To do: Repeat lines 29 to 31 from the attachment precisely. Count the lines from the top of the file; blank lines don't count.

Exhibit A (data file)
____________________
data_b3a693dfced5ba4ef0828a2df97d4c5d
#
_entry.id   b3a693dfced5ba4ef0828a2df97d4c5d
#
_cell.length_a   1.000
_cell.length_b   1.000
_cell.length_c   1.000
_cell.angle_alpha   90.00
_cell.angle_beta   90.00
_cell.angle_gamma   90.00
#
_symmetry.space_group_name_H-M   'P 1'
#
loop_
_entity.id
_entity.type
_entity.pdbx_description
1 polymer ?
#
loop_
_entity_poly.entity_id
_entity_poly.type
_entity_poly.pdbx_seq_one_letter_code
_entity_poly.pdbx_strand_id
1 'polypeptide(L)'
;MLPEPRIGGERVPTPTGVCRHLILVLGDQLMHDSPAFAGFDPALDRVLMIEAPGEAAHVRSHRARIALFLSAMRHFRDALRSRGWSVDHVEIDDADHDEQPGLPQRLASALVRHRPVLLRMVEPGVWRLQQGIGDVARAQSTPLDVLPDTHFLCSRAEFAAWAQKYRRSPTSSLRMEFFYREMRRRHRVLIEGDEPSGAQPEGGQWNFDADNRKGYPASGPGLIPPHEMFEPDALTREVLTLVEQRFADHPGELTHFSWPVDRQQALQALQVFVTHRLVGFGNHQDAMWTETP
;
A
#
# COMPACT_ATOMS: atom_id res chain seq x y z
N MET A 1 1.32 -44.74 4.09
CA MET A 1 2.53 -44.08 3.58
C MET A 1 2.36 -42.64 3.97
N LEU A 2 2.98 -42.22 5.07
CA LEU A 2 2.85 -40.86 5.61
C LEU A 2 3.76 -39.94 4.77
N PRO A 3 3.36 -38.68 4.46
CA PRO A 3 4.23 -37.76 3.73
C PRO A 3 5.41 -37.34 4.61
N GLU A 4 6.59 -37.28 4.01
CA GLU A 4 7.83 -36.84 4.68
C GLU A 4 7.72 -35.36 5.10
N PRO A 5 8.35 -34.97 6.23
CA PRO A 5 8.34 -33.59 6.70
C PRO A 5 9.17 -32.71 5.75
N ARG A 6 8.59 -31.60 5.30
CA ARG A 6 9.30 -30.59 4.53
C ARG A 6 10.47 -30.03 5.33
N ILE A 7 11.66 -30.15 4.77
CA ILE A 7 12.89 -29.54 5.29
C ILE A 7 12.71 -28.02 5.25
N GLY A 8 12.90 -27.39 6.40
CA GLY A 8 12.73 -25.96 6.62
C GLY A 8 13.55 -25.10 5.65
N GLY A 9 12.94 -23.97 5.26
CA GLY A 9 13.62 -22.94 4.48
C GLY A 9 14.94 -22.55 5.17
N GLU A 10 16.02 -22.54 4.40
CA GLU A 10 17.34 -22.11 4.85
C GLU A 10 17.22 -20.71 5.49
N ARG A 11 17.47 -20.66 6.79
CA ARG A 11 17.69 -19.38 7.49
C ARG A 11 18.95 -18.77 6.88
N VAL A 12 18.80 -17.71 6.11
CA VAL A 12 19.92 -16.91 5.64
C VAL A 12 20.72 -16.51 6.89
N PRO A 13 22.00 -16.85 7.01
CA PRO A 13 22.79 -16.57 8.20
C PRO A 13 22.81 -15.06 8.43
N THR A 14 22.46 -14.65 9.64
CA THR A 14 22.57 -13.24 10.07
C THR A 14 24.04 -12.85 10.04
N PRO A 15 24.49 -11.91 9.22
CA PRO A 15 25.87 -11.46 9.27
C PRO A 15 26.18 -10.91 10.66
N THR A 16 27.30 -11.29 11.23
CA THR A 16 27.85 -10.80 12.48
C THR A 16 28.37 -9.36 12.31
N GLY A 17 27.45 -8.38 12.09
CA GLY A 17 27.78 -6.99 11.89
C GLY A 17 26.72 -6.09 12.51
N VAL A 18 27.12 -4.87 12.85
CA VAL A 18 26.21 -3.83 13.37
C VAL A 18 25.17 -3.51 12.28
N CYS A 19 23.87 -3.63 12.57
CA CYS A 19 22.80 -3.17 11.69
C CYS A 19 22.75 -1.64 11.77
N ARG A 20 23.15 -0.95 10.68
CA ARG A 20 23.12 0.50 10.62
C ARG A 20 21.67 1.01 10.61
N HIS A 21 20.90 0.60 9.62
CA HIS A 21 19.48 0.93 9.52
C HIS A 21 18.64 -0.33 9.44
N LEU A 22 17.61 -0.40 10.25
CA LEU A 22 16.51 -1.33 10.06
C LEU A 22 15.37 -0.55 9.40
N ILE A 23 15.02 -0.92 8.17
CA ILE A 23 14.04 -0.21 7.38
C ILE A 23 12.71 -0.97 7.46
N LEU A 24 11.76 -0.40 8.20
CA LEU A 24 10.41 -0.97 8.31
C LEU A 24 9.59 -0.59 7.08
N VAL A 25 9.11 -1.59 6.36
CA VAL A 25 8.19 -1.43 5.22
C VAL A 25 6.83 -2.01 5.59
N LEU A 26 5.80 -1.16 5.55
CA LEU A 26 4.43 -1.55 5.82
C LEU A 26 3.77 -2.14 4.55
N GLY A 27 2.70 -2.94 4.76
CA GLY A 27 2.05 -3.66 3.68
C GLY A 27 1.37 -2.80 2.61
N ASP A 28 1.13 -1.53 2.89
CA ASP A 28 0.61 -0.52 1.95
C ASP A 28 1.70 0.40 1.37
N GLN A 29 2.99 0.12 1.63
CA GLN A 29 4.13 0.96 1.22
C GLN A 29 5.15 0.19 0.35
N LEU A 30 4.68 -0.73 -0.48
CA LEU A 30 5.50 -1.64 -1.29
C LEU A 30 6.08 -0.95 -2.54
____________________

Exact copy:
#
# COMPACT_ATOMS: atom_id res chain seq x y z
N MET A 1 1.32 -44.74 4.09